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General Information/Property System
Albanian land markets have only begun to develop relatively recently because of earlier restrictions on the sale of land

 
 

Introduction

In 1991, the Government of Albania initiated reform of land and immovable property relations by reviving principles of civil law, authorizing market transactions and initiating transfer of agricultural, housing and commercial properties into the ownership of citizens and juridical persons. Subsequently, the Government adopted other reforms intended to create modern systems of environmental protection, land use and management of state-owned lands.

Despite this progress, the framework of legal principles and supporting juridical, administrative and institutional systems is not yet complete and the system does not yet operate as efficiently or transparently as required. This "stocktaking" report looks at the main elements of land and property reform, describing the current status of reform and factors that are obstacles to its completion. The report looks at still-open policy issues that must be resolved and considers aspects of environmental protection, land use control and management. The report concludes with recommendations for priority actions in the next stages of reform.

Find out more about Status of land reform and real property markets in Albania downloading official documents at:
http://web.worldbank.org/


The market situation in Albania can be characterized with the following:

• the market is not transparent and market information is unreliable;
• the market exists mainly on urbanized areas, land in rural areas is very rarely sold;
• the market is concentrated to the capital area and attractive regions on the sea-shore;
• the market is still partly illegal, properties are sometimes sold by persons without any
legal rights to the property and/ or without registration.

Of the surveyed Balkan countries, only Albania has a state land reserve. This small reserve consists of about 20,000 hectares (of a total 575,400 hectares of arable land). The State began to lease the land to farmers in 1999. District agricultural directors that are governed by the Ministry of Agriculture administer the land.

Albanian land markets have only begun to develop relatively recently because of earlier restrictions on the sale of land. Before 1995, the sale of land was prohibited. However, informal sales were common, which caused titling and registration problems and increased insecurity. The sale of agricultural land did become legal in 1995, but a lack of education and lingering state control impeded market development and landowners’ comfort with land transactions for several years.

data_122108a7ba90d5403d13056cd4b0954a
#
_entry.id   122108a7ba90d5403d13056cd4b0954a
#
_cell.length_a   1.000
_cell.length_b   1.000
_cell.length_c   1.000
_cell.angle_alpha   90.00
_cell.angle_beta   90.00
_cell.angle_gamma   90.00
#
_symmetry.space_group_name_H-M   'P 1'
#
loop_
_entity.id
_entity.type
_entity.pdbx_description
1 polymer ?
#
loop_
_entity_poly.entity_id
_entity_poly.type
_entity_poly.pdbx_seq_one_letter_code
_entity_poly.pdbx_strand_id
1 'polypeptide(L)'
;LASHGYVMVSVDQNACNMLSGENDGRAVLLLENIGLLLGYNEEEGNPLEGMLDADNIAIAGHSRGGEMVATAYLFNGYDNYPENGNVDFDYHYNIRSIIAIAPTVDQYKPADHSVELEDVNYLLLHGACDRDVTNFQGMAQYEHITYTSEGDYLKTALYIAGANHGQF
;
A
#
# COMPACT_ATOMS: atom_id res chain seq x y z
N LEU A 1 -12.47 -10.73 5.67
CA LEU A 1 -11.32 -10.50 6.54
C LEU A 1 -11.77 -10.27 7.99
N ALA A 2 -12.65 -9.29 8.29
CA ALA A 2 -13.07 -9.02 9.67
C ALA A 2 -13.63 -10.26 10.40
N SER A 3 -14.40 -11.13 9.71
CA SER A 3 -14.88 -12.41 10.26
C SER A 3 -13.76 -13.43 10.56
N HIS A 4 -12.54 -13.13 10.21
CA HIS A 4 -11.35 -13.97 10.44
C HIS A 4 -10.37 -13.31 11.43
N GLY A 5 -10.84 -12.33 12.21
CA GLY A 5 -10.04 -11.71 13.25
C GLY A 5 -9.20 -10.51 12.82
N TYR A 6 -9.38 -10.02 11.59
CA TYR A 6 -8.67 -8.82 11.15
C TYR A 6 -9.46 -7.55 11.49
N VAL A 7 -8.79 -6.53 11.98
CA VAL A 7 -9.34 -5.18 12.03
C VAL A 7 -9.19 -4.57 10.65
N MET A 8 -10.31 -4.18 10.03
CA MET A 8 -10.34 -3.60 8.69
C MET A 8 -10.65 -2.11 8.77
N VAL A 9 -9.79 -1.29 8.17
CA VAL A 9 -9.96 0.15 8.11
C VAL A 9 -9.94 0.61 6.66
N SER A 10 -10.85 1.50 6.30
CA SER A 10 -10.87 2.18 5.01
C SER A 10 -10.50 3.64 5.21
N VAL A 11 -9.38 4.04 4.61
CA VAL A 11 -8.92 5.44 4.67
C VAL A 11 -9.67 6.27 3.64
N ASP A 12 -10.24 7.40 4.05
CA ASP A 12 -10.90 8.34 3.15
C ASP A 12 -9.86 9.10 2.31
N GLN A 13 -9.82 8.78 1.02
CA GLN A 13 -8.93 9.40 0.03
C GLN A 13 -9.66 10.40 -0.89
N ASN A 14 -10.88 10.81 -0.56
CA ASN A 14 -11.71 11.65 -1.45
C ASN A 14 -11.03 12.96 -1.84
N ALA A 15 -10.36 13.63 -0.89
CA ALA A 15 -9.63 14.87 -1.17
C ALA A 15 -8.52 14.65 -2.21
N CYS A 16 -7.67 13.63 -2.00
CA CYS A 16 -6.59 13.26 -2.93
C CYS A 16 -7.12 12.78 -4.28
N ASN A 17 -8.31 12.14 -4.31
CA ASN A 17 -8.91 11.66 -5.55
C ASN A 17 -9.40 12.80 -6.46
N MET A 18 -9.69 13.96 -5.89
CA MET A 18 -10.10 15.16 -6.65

Until 1998, the sale of agricultural land was subject to the conditions of Law no. 7983, which required the seller to offer the land to family, neighboring land owners, ex-owners, and inhabitants of the village before selling to anyone else. Law no. 8337 now streamlines the sale process, allowing property to be sold to any Albanian citizen once a registration, certification, and documentation process has been completed.

Foreign citizens still cannot purchase land, but they may lease cropland for up to 10 years. Current obstacles to a viable Albanian land market include some public uncertainty as to whether land can be properly bought and sold, and a fear of divesting the family of land. As late as 1998, many farmers were not aware that land sales were legal. This has contributed to a lack of sales, leases, and exchanges of land in rural areas.

Mortgage

The Albanian Civil Code provides for mortgage lending, and the Immovable Property Registration System provides for registration of mortgages. One source puts the total number of registered mortgages at about 2,700 for 1999 and at 1,900 for the first 6 months of 2000. However, the vast bulk of these mortgages are urban apartment mortgages, and the lending figures include credit obtained through programs financed by international donors as opposed to private capital. Moreover, Albanian bankers report that the foreclosure process is uncertain and untested, thus borrowers must demonstrate little risk of default before loans are made.

Source: http://www.fao.org


Property Laws for Albania:


For Non-Divided Agricultural Land
For Leasing State Owned Agricultural Land

http://pbosnia.kentlaw.edu/resources/legal/albania/prop2.htm


Property reform

Since 2003, the Property Reform Unit has been working closely with government institutions and the Assembly, providing legal expertise on the issues of restitution, compensation and registration of immovable property. A joint expert group of the State Committee for Restitution and Compensation of Property and the Presence was set up in 2005 to draft sub-legal acts.

The Law on Restitution and Compensation of Property of the Republic of Albania (English Version) can be found at: http://www.osce.org/albania/18643.html




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